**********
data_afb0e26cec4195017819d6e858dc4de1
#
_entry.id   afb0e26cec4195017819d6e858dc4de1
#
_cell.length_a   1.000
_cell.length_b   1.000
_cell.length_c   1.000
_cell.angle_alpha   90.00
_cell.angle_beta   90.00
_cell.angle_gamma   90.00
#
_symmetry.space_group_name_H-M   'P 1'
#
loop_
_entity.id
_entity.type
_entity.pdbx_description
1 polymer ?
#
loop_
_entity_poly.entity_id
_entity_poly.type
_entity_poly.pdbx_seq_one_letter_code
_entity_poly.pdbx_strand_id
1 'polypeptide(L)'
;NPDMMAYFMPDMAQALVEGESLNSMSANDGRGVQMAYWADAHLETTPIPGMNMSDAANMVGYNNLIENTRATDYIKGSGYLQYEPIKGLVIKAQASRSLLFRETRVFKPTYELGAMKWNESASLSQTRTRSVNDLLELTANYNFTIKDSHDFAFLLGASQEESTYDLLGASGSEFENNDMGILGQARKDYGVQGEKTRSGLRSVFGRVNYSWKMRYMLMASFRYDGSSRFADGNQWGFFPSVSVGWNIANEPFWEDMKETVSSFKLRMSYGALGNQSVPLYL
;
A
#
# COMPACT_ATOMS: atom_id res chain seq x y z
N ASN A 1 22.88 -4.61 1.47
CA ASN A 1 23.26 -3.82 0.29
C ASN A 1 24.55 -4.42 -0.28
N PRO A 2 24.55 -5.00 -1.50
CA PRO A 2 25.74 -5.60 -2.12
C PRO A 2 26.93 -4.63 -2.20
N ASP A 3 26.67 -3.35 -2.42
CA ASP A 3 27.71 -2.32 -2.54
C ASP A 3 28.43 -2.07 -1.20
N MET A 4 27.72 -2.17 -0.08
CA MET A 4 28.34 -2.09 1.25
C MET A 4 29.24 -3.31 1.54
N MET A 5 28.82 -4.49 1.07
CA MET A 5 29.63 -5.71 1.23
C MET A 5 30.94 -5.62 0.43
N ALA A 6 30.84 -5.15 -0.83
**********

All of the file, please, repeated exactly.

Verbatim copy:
data_afb0e26cec4195017819d6e858dc4de1
#
_entry.id   afb0e26cec4195017819d6e858dc4de1
#
_cell.length_a   1.000
_cell.length_b   1.000
_cell.length_c   1.000
_cell.angle_alpha   90.00
_cell.angle_beta   90.00
_cell.angle_gamma   90.00
#
_symmetry.space_group_name_H-M   'P 1'
#
loop_
_entity.id
_entity.type
_entity.pdbx_description
1 polymer ?
#
loop_
_entity_poly.entity_id
_entity_poly.type
_entity_poly.pdbx_seq_one_letter_code
_entity_poly.pdbx_strand_id
1 'polypeptide(L)'
;NPDMMAYFMPDMAQALVEGESLNSMSANDGRGVQMAYWADAHLETTPIPGMNMSDAANMVGYNNLIENTRATDYIKGSGYLQYEPIKGLVIKAQASRSLLFRETRVFKPTYELGAMKWNESASLSQTRTRSVNDLLELTANYNFTIKDSHDFAFLLGASQEESTYDLLGASGSEFENNDMGILGQARKDYGVQGEKTRSGLRSVFGRVNYSWKMRYMLMASFRYDGSSRFADGNQWGFFPSVSVGWNIANEPFWEDMKETVSSFKLRMSYGALGNQSVPLYL
;
A
#
# COMPACT_ATOMS: atom_id res chain seq x y z
N ASN A 1 22.88 -4.61 1.47
CA ASN A 1 23.26 -3.82 0.29
C ASN A 1 24.55 -4.42 -0.28
N PRO A 2 24.55 -5.00 -1.50
CA PRO A 2 25.74 -5.60 -2.12
C PRO A 2 26.93 -4.63 -2.20
N ASP A 3 26.67 -3.35 -2.42
CA ASP A 3 27.71 -2.32 -2.54
C ASP A 3 28.43 -2.07 -1.20
N MET A 4 27.72 -2.17 -0.08
CA MET A 4 28.34 -2.09 1.25
C MET A 4 29.24 -3.31 1.54
N MET A 5 28.82 -4.49 1.07
CA MET A 5 29.63 -5.71 1.23
C MET A 5 30.94 -5.62 0.43
N ALA A 6 30.84 -5.15 -0.83